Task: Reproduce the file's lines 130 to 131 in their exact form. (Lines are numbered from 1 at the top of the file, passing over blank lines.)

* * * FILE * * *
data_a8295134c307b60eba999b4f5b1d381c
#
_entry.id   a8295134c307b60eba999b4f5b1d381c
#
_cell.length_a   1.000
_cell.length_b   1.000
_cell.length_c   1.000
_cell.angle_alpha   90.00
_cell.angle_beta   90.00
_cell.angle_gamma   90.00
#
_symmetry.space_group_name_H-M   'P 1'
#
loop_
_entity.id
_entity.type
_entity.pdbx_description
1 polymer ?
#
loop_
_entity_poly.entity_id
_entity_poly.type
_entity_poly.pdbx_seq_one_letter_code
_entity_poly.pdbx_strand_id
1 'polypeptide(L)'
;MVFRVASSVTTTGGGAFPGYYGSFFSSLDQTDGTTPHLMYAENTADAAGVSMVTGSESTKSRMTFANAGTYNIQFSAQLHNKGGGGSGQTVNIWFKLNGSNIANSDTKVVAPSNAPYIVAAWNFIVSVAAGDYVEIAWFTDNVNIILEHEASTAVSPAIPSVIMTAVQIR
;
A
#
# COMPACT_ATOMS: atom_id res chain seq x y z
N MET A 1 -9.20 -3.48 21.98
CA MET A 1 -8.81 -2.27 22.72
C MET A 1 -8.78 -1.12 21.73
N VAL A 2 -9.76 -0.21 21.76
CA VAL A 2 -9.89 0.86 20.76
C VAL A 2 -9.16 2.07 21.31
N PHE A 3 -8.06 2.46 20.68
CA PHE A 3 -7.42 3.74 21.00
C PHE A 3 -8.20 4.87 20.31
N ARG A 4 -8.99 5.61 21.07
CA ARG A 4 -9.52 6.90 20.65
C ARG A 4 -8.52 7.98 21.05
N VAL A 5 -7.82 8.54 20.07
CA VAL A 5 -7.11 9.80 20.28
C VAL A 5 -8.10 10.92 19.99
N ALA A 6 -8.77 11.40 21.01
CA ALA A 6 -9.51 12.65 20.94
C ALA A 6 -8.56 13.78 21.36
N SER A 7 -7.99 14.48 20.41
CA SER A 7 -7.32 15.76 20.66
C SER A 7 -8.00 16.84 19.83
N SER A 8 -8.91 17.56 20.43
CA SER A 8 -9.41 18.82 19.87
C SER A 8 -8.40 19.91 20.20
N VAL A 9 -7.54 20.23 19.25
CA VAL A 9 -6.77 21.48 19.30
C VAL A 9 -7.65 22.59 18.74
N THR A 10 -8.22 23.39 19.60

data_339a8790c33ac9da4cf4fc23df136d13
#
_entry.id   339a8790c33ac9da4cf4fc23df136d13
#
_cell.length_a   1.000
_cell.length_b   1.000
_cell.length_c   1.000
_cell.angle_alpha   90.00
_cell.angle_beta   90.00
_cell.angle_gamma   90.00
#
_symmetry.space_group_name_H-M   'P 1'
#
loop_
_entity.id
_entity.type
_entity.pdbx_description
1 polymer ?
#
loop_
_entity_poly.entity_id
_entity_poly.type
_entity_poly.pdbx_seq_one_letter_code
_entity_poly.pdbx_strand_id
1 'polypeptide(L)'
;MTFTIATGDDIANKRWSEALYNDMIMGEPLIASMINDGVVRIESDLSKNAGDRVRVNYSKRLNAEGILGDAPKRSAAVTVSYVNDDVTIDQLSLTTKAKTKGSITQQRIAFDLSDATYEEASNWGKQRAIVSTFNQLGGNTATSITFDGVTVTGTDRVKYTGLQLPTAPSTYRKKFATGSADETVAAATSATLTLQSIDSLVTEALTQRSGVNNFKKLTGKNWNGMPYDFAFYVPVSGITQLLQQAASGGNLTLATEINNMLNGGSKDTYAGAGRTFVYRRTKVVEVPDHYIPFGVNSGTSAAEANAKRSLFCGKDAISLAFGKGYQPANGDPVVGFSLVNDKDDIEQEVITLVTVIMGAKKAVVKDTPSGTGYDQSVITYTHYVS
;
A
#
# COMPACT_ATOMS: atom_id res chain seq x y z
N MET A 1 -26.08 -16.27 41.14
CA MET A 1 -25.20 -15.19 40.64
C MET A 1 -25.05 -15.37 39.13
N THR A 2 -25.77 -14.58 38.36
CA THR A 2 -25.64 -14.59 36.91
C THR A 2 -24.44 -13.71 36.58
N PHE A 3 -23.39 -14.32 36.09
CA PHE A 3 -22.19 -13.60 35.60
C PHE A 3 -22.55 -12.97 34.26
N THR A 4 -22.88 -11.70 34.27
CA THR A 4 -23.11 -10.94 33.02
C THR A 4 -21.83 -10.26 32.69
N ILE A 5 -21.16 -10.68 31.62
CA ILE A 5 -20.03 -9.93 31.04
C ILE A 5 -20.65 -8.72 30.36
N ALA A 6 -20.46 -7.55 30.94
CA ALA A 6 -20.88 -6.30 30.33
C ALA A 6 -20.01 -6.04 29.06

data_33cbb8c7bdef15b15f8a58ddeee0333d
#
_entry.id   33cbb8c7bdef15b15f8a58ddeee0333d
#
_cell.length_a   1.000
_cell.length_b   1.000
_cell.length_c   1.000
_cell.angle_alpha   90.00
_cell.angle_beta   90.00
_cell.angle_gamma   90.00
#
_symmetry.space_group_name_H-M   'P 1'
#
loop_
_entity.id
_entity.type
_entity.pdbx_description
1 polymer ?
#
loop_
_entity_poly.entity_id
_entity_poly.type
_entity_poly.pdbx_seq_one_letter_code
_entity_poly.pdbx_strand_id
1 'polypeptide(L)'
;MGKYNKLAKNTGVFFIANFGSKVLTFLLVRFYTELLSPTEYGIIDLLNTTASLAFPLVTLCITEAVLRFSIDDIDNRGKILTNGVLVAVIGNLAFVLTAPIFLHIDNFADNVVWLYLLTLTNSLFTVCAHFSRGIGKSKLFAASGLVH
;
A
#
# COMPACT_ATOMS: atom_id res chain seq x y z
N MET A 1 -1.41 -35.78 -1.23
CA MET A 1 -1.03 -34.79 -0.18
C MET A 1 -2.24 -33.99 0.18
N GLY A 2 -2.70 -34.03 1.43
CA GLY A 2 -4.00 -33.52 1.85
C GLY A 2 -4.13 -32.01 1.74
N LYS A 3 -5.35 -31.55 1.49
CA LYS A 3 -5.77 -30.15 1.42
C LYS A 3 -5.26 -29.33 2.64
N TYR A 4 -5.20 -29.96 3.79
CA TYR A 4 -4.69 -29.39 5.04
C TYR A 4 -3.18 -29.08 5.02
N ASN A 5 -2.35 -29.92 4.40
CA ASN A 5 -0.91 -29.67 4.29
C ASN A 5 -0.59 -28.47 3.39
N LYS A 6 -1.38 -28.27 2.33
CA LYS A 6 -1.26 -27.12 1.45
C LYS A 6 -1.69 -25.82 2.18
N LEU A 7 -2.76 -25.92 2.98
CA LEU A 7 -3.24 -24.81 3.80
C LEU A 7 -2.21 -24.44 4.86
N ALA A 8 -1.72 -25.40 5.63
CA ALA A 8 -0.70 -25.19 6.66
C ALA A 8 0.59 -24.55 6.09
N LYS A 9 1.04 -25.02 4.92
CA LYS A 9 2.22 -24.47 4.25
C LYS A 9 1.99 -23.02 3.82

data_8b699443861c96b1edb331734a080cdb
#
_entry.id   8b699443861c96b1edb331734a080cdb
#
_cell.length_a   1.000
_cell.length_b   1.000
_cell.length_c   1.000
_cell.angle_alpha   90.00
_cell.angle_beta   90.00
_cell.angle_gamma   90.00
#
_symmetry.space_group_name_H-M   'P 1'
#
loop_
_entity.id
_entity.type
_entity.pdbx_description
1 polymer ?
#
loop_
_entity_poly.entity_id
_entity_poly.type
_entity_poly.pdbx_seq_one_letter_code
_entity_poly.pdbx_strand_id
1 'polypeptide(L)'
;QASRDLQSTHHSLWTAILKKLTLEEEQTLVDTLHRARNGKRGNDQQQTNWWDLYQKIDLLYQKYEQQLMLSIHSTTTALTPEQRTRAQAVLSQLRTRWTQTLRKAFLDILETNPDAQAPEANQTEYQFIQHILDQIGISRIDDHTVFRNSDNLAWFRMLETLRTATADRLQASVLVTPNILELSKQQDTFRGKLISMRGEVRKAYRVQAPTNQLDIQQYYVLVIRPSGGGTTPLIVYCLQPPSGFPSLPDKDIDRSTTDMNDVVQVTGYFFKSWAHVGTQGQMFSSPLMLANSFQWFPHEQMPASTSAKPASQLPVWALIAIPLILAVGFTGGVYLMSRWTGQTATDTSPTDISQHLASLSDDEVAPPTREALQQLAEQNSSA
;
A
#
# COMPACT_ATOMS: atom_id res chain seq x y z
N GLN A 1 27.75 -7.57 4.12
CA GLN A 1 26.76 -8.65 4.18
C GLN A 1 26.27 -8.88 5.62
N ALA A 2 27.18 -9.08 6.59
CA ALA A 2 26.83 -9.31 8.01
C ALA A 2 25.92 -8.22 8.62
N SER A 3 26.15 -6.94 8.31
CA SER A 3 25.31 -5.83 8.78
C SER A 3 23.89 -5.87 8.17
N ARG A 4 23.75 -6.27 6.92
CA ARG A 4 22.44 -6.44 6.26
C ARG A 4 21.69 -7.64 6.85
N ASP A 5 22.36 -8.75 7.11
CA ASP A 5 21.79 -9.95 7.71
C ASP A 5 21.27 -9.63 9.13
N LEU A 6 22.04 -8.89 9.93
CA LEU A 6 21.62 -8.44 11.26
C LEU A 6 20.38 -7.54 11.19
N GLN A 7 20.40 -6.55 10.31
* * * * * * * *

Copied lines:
_entity_poly.pdbx_strand_id
1 'polypeptide(L)'